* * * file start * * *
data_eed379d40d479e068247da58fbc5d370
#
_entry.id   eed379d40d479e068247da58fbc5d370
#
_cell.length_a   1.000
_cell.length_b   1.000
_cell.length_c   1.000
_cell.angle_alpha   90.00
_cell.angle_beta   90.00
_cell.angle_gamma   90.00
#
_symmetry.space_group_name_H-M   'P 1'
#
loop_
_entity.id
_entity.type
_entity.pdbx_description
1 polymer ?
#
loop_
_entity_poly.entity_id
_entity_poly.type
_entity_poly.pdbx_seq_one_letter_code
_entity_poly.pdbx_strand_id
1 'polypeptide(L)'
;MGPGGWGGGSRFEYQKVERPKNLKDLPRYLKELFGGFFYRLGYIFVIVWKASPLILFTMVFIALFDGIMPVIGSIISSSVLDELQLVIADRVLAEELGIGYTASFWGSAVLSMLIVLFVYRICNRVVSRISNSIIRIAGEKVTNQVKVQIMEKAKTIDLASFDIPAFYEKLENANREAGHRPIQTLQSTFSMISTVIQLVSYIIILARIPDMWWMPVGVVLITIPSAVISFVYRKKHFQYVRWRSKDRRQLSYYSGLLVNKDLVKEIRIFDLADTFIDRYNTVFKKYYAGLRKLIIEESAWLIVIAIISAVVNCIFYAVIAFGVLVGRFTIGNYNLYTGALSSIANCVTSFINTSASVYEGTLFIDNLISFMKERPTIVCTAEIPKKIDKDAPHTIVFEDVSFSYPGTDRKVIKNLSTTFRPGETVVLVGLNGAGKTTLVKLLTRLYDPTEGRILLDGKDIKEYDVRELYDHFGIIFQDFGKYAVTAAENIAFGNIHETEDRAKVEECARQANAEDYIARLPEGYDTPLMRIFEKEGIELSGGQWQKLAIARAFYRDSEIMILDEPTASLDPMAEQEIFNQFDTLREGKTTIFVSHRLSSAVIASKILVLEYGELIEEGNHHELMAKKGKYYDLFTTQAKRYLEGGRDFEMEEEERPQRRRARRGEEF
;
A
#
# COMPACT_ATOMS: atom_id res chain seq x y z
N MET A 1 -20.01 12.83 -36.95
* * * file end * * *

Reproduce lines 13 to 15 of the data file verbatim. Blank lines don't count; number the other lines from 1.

#
loop_
_entity.id